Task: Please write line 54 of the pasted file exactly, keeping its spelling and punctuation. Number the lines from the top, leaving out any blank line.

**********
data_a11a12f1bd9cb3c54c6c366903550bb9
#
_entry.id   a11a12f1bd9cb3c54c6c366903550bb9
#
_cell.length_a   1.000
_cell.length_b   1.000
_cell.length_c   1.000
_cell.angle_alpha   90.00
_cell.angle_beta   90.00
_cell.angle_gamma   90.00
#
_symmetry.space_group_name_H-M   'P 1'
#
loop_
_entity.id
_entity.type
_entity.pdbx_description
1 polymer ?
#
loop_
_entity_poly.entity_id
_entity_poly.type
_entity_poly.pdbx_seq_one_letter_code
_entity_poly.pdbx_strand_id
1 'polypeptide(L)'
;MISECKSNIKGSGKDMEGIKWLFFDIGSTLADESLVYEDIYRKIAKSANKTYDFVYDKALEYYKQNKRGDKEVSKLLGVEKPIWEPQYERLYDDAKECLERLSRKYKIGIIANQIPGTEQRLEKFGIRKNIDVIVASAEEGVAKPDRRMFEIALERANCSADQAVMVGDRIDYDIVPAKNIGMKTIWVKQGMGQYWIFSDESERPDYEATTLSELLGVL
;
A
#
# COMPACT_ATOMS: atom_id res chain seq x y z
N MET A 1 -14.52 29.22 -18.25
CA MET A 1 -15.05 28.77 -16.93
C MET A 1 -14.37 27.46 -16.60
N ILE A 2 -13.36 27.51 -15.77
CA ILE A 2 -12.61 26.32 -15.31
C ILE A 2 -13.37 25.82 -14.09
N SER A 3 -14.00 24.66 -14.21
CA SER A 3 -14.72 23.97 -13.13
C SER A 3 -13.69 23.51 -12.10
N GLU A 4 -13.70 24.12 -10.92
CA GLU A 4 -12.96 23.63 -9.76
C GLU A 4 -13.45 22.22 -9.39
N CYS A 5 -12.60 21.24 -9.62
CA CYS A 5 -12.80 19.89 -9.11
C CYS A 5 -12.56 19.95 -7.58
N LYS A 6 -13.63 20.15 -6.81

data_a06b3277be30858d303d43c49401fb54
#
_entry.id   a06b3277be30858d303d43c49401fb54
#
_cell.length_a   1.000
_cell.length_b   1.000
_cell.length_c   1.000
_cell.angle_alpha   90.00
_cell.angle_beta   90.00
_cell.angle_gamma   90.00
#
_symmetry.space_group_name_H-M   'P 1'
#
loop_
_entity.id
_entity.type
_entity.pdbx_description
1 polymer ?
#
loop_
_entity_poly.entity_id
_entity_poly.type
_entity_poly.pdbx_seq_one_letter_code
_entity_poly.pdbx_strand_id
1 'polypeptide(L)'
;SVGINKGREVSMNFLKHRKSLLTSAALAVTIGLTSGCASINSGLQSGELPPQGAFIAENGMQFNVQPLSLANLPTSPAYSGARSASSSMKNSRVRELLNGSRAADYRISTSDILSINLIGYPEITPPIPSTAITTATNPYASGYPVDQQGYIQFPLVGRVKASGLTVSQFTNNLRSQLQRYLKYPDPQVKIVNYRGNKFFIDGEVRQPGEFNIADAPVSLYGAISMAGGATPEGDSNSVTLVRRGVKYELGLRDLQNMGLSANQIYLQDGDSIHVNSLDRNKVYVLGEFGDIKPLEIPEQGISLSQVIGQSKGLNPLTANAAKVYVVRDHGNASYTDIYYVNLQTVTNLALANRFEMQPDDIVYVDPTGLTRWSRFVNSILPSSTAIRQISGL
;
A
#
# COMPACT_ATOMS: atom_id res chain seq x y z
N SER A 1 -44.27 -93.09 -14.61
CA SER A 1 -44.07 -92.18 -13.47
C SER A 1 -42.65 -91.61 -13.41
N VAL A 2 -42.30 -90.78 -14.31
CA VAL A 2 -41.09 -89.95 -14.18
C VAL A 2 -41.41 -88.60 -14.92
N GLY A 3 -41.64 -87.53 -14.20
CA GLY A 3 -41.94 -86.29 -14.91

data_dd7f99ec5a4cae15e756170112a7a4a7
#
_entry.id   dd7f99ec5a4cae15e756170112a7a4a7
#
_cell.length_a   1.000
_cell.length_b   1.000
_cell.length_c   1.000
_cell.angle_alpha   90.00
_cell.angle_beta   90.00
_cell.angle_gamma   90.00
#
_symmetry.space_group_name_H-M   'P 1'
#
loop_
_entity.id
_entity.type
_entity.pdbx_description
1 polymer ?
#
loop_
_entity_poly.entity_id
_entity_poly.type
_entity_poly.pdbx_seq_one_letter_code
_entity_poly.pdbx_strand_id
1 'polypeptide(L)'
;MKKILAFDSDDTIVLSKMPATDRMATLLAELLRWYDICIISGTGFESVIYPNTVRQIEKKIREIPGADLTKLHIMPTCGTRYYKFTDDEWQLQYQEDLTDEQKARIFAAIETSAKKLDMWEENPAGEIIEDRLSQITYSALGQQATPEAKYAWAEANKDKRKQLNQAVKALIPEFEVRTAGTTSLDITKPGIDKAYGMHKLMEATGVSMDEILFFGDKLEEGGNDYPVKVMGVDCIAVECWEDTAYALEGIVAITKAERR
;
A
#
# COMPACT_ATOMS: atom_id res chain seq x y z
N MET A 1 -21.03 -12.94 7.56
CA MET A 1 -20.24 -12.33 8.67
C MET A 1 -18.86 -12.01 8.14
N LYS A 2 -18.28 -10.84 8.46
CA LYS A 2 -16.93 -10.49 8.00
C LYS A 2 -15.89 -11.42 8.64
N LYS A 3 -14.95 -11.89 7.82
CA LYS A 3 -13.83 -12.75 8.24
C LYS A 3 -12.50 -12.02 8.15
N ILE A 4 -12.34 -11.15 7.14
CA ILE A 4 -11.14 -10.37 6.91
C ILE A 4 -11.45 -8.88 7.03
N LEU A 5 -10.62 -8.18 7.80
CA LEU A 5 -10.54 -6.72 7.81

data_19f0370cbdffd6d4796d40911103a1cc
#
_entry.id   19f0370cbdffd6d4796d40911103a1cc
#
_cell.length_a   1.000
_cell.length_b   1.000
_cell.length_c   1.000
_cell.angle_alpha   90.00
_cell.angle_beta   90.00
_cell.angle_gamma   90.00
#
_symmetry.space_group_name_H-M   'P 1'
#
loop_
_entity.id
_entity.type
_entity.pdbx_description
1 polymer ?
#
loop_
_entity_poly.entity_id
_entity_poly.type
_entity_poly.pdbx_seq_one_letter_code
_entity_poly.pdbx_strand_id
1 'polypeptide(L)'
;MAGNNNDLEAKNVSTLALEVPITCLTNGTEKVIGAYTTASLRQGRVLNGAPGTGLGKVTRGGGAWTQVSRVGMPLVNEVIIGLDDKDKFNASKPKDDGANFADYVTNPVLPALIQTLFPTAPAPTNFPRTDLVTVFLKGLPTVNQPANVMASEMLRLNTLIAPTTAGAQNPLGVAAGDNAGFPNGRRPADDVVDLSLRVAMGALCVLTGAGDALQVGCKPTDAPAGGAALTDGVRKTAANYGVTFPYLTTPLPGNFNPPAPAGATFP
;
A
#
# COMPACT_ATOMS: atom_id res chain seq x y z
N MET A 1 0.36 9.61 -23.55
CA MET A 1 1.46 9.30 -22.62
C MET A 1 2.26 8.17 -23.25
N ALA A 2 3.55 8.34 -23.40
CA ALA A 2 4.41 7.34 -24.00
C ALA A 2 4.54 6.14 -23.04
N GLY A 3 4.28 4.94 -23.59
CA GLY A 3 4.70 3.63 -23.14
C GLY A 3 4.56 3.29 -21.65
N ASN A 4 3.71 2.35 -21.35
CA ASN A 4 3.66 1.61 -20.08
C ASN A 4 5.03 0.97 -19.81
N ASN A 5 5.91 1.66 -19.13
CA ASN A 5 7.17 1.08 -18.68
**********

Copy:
_cell.angle_alpha   90.00